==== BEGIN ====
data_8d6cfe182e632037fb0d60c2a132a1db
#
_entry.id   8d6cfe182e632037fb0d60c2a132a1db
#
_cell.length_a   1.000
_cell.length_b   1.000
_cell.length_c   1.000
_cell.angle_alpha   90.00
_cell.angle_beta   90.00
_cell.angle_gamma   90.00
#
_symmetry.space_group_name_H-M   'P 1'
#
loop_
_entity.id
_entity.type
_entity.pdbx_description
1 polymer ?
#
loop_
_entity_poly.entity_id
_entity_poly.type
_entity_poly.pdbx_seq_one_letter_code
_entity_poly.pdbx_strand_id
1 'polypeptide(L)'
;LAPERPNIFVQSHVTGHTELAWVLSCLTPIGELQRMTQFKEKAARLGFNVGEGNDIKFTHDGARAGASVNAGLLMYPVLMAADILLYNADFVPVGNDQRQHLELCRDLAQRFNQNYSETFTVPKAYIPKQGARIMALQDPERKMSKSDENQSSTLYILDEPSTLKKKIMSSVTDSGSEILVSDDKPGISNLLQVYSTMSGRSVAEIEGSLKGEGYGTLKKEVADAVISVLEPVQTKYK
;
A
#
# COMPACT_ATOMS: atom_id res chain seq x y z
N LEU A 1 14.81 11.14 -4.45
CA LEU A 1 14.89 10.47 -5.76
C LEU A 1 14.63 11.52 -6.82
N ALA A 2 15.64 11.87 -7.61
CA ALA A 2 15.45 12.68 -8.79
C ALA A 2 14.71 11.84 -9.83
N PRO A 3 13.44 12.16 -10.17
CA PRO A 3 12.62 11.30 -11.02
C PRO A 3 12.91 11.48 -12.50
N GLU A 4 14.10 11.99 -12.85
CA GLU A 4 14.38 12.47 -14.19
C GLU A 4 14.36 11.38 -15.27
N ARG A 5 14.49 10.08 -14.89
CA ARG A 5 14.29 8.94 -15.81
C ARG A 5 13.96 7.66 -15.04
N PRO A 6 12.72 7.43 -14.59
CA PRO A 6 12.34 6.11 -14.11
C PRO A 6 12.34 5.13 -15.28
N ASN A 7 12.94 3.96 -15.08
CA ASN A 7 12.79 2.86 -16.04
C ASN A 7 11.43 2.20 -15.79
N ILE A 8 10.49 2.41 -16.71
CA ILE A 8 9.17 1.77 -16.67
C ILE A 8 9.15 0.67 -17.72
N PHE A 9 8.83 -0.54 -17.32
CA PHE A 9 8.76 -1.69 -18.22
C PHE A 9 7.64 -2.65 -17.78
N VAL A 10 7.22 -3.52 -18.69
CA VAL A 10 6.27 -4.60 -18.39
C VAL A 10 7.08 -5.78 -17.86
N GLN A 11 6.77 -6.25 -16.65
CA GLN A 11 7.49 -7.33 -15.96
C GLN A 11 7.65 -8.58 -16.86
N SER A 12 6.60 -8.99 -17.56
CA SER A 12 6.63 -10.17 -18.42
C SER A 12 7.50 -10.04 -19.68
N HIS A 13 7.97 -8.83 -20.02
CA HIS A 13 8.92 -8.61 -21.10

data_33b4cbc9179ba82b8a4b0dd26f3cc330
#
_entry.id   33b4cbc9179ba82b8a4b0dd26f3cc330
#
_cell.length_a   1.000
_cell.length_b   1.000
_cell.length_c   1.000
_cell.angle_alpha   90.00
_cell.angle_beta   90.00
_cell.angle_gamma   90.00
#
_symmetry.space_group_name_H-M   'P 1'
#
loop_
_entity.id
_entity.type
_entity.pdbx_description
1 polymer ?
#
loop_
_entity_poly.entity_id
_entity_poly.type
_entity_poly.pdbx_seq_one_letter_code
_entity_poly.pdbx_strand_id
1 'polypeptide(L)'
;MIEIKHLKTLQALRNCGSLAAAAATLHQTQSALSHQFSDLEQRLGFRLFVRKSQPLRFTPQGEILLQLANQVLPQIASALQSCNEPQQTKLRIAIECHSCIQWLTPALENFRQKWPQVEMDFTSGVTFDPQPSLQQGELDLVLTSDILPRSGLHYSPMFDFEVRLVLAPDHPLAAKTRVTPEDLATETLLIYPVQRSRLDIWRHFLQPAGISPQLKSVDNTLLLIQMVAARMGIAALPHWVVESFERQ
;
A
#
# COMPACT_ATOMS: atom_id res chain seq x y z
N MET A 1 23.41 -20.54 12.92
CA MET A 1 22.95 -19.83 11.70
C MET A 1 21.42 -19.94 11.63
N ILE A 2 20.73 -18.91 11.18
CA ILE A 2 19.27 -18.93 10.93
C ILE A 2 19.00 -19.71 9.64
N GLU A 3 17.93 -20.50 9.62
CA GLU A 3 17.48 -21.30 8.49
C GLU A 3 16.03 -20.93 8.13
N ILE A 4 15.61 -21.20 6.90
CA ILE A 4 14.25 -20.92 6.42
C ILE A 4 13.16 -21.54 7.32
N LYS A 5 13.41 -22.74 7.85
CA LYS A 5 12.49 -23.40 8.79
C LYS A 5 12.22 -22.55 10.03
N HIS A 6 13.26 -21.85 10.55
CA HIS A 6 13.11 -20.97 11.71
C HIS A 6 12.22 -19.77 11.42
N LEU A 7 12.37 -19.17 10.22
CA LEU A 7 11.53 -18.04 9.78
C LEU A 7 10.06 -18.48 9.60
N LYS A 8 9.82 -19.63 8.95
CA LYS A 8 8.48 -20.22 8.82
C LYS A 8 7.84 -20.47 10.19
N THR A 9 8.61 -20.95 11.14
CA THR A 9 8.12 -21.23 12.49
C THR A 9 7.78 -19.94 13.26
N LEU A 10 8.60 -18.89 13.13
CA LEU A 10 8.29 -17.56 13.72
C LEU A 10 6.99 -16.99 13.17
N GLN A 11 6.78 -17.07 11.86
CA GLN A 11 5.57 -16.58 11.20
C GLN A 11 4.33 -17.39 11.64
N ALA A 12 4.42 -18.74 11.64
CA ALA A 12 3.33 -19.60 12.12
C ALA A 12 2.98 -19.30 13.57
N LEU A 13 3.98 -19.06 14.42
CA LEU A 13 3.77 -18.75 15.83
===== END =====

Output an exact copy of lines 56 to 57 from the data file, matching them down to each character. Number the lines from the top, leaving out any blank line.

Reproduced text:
CA PHE A 9 8.76 -1.69 -18.22
C PHE A 9 7.64 -2.65 -17.78